Newspaper article St Louis Post-Dispatch (MO)

Continued Success for the Senior Tour despite Problems

Newspaper article St Louis Post-Dispatch (MO)

Continued Success for the Senior Tour despite Problems

Article excerpt

The Senior PGA Tour wasn't really much of a tour in the beginning.

That was 1980.

"I didn't think it would work," said Burch Riber, general chairman of the Kroger Senior Classic, which heldthis month at The Golf Center in Mason, Ohio.

"I thought there were too many years between Arnold Palmer and Jack Nicklaus and Tom Watson. I didn't think they could sustain the interest with the other guys.

"But they have."

Have they ever.

From the $250,000 in combined purses in the two 1980 tournaments, the Senior PGA Tour this year will offer $40.8 million for 44 events.

Despite all the cynicism and criticism the tour has faced - about everything from courses being laid out too short and easy, to golfers using carts, to the inevitable fading of the nostalgic names - the purses have increased every year.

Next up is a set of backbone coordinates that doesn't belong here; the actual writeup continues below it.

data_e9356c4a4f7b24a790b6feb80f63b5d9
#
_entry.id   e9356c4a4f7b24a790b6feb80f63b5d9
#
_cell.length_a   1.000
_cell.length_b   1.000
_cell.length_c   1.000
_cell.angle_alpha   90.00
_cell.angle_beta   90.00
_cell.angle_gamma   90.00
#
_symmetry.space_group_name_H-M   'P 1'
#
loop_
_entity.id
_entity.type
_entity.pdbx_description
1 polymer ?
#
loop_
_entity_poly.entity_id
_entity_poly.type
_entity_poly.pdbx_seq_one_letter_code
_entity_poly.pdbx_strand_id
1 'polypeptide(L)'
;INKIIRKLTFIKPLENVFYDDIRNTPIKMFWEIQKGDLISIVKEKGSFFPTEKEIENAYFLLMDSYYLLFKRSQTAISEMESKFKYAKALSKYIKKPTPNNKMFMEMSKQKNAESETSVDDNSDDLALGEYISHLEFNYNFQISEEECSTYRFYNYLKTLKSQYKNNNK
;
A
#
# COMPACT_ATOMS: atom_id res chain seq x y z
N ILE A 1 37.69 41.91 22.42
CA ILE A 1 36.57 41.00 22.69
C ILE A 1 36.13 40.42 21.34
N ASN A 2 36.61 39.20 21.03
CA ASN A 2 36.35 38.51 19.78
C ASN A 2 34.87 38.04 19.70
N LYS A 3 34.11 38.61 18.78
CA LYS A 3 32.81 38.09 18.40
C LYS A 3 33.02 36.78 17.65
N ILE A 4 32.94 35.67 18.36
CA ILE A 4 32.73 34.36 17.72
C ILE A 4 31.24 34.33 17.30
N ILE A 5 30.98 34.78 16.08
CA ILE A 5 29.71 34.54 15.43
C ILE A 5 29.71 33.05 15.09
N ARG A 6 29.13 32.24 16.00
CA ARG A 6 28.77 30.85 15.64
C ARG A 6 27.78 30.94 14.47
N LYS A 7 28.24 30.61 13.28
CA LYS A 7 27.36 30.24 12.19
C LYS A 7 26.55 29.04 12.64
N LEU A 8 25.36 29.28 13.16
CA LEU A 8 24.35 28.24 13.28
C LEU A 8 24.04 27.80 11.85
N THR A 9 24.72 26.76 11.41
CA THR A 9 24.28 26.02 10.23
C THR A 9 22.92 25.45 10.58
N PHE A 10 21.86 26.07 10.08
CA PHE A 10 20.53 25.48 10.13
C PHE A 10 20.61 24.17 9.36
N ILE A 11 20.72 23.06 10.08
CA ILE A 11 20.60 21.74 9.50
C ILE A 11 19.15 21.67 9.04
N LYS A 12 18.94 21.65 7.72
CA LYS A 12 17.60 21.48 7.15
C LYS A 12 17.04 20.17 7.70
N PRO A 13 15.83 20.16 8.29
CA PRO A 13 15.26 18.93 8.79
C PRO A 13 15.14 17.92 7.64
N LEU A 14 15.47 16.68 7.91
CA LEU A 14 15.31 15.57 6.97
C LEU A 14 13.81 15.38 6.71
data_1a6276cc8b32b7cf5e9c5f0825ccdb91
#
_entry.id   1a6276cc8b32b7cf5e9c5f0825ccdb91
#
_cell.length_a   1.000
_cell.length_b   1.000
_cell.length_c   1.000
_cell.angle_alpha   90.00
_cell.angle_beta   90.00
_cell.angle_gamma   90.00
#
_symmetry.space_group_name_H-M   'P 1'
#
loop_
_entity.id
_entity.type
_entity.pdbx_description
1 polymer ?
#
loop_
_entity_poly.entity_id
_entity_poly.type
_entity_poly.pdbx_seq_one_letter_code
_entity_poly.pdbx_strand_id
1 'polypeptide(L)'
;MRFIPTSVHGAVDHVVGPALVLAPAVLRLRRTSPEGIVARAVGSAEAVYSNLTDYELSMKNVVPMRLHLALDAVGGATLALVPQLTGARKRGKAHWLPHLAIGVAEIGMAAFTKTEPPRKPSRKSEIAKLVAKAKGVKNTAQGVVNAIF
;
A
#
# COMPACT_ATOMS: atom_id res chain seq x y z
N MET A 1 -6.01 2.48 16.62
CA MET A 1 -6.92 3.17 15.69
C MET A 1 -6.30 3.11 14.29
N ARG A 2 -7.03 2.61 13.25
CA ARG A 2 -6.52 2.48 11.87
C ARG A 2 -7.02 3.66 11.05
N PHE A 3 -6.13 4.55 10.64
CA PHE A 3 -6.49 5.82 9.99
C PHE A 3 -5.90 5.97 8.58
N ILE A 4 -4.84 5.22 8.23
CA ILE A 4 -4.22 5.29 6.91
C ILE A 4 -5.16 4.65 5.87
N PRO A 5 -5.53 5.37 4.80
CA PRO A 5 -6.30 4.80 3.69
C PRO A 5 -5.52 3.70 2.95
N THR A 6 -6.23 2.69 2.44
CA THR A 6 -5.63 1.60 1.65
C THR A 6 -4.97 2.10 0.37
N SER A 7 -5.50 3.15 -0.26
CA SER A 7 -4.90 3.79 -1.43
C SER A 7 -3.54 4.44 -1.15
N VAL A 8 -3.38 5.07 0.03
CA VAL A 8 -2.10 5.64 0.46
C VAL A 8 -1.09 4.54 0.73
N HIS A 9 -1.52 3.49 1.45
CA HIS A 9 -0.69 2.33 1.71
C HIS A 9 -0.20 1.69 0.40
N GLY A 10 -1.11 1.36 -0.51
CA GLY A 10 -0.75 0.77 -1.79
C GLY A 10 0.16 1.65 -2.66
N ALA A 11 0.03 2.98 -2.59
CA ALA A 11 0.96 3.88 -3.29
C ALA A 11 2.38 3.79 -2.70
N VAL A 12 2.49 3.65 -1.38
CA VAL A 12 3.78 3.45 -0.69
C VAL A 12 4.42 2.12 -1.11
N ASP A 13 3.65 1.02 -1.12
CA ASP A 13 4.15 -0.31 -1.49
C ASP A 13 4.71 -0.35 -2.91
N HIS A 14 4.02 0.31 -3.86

"There's a misconception about the Senior PGA Tour," said tour official Phil Stanbaugh. "It started off as a trip down memory lane, when the courses were much shorter and the pin positions much more generous. People still think we're playing those, and it's just not true."

At first, the Senior PGA Tour needed to showcase the great names, some of whom hadn't been able to seriously compete for years. It was great fun to see Arnold Palmer, but not if he were shooting 75 every round.

In late 1989 and early 1990, Jack Nicklaus and Lee Trevino turned 50 and became eligible for the Senior PGA Tour, but only Trevino has played with any regularity, and this year he became the first golfer to surpass $7 million in career Senior PGA Tour earnings.

From 1990-96, Nicklaus never played more than seven senior events in a year, while averaging eight or nine PGA Tour tournaments annually. He didn't care to play much against the golfers he used to dominate, then he didn't care much to lose to the same players.

The fading of Palmer first, then Nicklaus, and eventually Trevino, was supposed to threaten the Senior PGA Tour.

"The same kinds of comments were made on the PGA Tour when Jack and Arnold and Lee and some others stopped winning regularly," said tour vice president John Morris. "This whole chant went up about how the tour has lost its identity, who are these guys, they're just a bunch of clones. …

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